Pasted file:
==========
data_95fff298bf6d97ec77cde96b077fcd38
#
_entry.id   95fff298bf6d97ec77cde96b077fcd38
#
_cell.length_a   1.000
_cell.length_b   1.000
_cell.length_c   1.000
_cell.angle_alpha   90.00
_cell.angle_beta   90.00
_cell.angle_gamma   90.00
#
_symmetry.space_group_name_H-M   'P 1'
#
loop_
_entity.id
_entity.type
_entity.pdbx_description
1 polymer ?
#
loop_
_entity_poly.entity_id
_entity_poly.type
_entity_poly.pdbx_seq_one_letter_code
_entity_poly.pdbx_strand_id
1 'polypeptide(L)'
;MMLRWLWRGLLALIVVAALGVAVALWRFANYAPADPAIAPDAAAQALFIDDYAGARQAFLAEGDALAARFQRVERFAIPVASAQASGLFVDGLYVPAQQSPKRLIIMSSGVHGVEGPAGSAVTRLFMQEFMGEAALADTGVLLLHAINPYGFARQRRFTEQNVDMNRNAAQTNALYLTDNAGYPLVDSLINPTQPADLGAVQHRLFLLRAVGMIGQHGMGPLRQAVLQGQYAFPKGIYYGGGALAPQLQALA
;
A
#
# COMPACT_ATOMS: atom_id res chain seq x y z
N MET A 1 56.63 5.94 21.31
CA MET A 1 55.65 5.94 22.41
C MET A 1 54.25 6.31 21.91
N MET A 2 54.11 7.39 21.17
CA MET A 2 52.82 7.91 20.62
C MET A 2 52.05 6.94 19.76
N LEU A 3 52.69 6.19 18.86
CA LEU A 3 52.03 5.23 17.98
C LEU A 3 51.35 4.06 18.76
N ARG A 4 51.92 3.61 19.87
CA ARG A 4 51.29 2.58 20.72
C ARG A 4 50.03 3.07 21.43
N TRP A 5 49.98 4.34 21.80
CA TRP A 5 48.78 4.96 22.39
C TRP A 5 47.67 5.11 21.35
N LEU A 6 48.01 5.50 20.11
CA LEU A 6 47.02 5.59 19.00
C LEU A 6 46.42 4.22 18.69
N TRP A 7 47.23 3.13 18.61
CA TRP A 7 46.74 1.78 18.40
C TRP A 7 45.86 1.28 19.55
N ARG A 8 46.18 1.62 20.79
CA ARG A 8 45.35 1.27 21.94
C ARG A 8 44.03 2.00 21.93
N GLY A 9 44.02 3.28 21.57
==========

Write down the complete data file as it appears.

data_95fff298bf6d97ec77cde96b077fcd38
#
_entry.id   95fff298bf6d97ec77cde96b077fcd38
#
_cell.length_a   1.000
_cell.length_b   1.000
_cell.length_c   1.000
_cell.angle_alpha   90.00
_cell.angle_beta   90.00
_cell.angle_gamma   90.00
#
_symmetry.space_group_name_H-M   'P 1'
#
loop_
_entity.id
_entity.type
_entity.pdbx_description
1 polymer ?
#
loop_
_entity_poly.entity_id
_entity_poly.type
_entity_poly.pdbx_seq_one_letter_code
_entity_poly.pdbx_strand_id
1 'polypeptide(L)'
;MMLRWLWRGLLALIVVAALGVAVALWRFANYAPADPAIAPDAAAQALFIDDYAGARQAFLAEGDALAARFQRVERFAIPVASAQASGLFVDGLYVPAQQSPKRLIIMSSGVHGVEGPAGSAVTRLFMQEFMGEAALADTGVLLLHAINPYGFARQRRFTEQNVDMNRNAAQTNALYLTDNAGYPLVDSLINPTQPADLGAVQHRLFLLRAVGMIGQHGMGPLRQAVLQGQYAFPKGIYYGGGALAPQLQALA
;
A
#
# COMPACT_ATOMS: atom_id res chain seq x y z
N MET A 1 56.63 5.94 21.31
CA MET A 1 55.65 5.94 22.41
C MET A 1 54.25 6.31 21.91
N MET A 2 54.11 7.39 21.17
CA MET A 2 52.82 7.91 20.62
C MET A 2 52.05 6.94 19.76
N LEU A 3 52.69 6.19 18.86
CA LEU A 3 52.03 5.23 17.98
C LEU A 3 51.35 4.06 18.76
N ARG A 4 51.92 3.61 19.87
CA ARG A 4 51.29 2.58 20.72
C ARG A 4 50.03 3.07 21.43
N TRP A 5 49.98 4.34 21.80
CA TRP A 5 48.78 4.96 22.39
C TRP A 5 47.67 5.11 21.35
N LEU A 6 48.01 5.50 20.11
CA LEU A 6 47.02 5.59 19.00
C LEU A 6 46.42 4.22 18.69
N TRP A 7 47.23 3.13 18.61
CA TRP A 7 46.74 1.78 18.40
C TRP A 7 45.86 1.28 19.55
N ARG A 8 46.18 1.62 20.79
CA ARG A 8 45.35 1.27 21.94
C ARG A 8 44.03 2.00 21.93
N GLY A 9 44.02 3.28 21.57